The Road to Publication

By Tal Boldo


When I was 23, I decided to become a writer. My dream was pure. I saw myself sitting in a garden, birds chirping, the wind whispering through the leaves. The whole image was quite serene. There wasn’t a cloud in the sky.

It was only after I placed my novel with Commonwealth Publications in Canada that I realized there was more to being a writer than writing. This was a vanity press (paid by the author) who promised also to promote and market the book like a traditional publisher. Whether the enterprise began legitimately or not, I don’t know. But it ended with many authors losing thousands of dollars. That was a rude awakening.

I decided the only way to become published was to get an agent. I sent hundreds of queries over a period of two years. Only one agent asked to see the manuscript. He wrote back within a week of receiving it to say he was not interested.

Two years later, I edited the manuscript thoroughly and submitted it to The Fiction Works, an excellent e-publisher who, at the time, was still open to submissions. Though the manuscript was not accepted, Sally J. Walker was kind enough to send me several of her articles, free of charge. She also recommended some wonderful books.

My second draft of my first novel was then laid to rest--once and for all. Based on my reading, I created the novel To Sculpt a Living Statue. When the writing was done, I queried several e-publishers and was fortunate enough to be accepted by Books Unbound, a high-quality new electronic publisher.

If your ambition is not merely to write but to become a published writer, you must prepare yourself for an equally colorful journey. The thing to remember through all the downs and downs is that persistence will end in success. It is only a matter of getting good enough at your craft. The competition is fierce. Mistakes are not tolerated.

Once you complete your novel, set it aside for a month or two, then edit it again. I once sent out a query to a traditional publisher who, miraculously, asked for the manuscript. It was rejected shortly after. When I scanned the returned pages in wonder, I saw to my horror that the story was not as polished as I imagined.

When the manuscript is so familiar to you that you quote passages in your sleep, you’ve probably worked on it enough. Then you must forget all about being a writer, and learn how to market your ideas. Writing a query letter to an agent or an editor can take weeks. You must learn to see your book from the point of a view of an intelligent reader. You must forget how it ends to discover by what means it progresses.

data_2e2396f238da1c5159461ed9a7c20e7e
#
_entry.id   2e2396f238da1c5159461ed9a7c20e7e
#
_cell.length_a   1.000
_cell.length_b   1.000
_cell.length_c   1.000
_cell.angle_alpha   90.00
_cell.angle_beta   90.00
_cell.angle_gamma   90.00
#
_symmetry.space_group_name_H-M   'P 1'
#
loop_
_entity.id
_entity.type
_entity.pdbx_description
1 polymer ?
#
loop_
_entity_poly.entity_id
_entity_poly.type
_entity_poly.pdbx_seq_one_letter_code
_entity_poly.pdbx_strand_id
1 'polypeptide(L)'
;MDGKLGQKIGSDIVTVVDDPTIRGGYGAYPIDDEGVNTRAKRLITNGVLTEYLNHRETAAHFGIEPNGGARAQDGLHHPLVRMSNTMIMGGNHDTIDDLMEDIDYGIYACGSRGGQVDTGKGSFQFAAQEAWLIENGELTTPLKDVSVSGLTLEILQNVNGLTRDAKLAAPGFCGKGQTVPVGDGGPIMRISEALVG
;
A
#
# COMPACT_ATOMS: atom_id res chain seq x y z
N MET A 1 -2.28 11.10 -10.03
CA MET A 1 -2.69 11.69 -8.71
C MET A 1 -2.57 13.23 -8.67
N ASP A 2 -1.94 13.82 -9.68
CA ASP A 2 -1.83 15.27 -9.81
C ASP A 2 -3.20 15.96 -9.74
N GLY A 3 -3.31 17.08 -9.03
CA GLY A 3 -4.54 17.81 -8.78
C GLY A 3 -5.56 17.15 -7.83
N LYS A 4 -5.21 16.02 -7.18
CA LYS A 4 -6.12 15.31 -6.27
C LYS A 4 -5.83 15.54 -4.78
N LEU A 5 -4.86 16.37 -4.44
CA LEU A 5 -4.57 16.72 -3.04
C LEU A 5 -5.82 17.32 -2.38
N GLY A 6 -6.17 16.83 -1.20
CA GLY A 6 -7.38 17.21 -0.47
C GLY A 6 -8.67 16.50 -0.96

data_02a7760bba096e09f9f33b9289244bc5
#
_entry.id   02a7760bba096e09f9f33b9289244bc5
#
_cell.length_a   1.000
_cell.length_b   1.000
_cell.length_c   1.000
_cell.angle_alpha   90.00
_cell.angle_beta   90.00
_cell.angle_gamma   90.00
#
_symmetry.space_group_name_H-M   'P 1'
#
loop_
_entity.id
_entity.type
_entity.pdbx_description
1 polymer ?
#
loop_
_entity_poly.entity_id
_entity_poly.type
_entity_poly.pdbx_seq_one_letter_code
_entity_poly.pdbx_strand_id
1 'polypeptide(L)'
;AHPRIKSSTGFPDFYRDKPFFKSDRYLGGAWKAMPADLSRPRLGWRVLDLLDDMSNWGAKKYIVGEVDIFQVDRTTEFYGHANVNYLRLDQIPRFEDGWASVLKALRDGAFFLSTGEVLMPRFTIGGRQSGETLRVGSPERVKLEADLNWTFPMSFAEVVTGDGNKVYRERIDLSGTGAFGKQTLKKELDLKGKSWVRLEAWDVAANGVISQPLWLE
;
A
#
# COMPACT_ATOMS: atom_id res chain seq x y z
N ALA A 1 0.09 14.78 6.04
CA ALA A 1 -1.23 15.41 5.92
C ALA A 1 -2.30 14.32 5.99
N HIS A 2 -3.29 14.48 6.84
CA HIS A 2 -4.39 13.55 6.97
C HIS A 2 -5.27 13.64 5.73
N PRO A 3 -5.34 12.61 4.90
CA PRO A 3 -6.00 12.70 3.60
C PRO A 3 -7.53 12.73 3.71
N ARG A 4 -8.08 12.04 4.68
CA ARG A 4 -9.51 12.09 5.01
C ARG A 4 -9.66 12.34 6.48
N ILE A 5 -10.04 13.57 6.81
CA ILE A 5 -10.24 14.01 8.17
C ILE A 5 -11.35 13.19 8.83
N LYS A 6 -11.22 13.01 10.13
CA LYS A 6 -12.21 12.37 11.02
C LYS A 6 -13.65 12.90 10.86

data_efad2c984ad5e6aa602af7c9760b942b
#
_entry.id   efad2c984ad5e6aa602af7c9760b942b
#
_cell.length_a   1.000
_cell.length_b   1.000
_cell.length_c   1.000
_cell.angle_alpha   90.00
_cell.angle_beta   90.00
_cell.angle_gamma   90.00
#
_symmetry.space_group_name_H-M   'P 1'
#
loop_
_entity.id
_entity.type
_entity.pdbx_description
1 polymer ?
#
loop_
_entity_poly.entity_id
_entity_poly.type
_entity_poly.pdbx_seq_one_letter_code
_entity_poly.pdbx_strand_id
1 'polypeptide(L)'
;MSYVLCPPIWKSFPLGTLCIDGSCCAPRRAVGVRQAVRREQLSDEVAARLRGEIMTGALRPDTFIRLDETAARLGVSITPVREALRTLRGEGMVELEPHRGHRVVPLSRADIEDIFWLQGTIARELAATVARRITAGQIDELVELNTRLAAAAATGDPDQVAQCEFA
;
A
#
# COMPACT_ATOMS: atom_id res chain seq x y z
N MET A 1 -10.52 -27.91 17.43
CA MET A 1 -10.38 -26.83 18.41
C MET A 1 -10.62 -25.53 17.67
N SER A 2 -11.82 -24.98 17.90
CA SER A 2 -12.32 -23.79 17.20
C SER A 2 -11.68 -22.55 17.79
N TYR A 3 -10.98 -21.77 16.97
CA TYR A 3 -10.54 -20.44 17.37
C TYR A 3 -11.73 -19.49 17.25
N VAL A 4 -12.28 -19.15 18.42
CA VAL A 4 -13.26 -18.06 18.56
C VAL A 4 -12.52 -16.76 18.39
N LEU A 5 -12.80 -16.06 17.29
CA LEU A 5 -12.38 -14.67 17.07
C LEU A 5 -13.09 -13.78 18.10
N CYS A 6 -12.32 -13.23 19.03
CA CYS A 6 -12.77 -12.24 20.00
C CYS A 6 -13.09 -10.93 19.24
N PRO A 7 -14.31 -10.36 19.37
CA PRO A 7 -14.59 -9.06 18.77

And, of course, it never hurts to set yourself apart from the competition by fashioning a nice letterhead. An email doesn’t have to look drab.
In the end, a quality presentation will attract attention, but it will not necessarily sell the manuscript. Different houses have different needs at different times.

Through the years, I have gathered a lot of information about the market. In my web site (, you will find a list of electronic publishers. Relying on a list of this kind, will save you time when you begin to query different houses. I also highly recommend that you check out the entire “Writer’s Corner”. I have written in detail about the query letter, providing sample queries that sold. There is also a list of recommended reading, which includes the books that have so improved my writing.

I always thought that getting published would make me feel complete. The strange thing is, it meant much less than I expected. More good lay in my desire to get published than in the outcome. I was forced to learn, improve--as I still am. So when you find your own journey solitary and trying, focus on the improvements you are making rather than on your tangible success. Like a cause that stems from on effect, it will come in time.

For Further Reading

Tal Boldo was born in Israel in 1968 and was educated in England, Israel, and Canada. She has a Bachelors Degree in Literature from the University of Haifa, Israel. To Sculpt a Living Statue is her first novel. Her children’s story, The Dragon and the Drought, will be published in 2004 by Writers Exchange. Tal Boldo may be contacted at or
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